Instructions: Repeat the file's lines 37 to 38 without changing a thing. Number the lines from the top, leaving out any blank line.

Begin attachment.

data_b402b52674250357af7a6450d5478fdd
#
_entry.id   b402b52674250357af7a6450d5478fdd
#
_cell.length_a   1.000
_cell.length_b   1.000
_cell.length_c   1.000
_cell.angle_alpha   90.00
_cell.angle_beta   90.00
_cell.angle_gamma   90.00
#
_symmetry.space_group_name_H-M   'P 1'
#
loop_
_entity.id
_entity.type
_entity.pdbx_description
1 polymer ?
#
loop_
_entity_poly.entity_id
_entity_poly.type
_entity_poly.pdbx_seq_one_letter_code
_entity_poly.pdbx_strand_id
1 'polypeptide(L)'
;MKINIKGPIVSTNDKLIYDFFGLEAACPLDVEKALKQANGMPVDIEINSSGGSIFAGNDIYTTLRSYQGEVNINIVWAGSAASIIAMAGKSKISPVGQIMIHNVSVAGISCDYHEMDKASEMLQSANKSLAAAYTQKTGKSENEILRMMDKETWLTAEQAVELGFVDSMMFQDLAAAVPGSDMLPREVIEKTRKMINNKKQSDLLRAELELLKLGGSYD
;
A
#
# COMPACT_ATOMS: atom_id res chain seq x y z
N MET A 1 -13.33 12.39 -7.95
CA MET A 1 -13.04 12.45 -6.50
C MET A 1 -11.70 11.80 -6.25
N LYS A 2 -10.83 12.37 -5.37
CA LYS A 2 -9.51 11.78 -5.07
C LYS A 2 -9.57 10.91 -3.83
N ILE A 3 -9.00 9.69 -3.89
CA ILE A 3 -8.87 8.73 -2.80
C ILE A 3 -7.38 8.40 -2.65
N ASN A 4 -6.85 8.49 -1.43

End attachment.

N ILE A 3 -9.00 9.69 -3.89
CA ILE A 3 -8.87 8.73 -2.80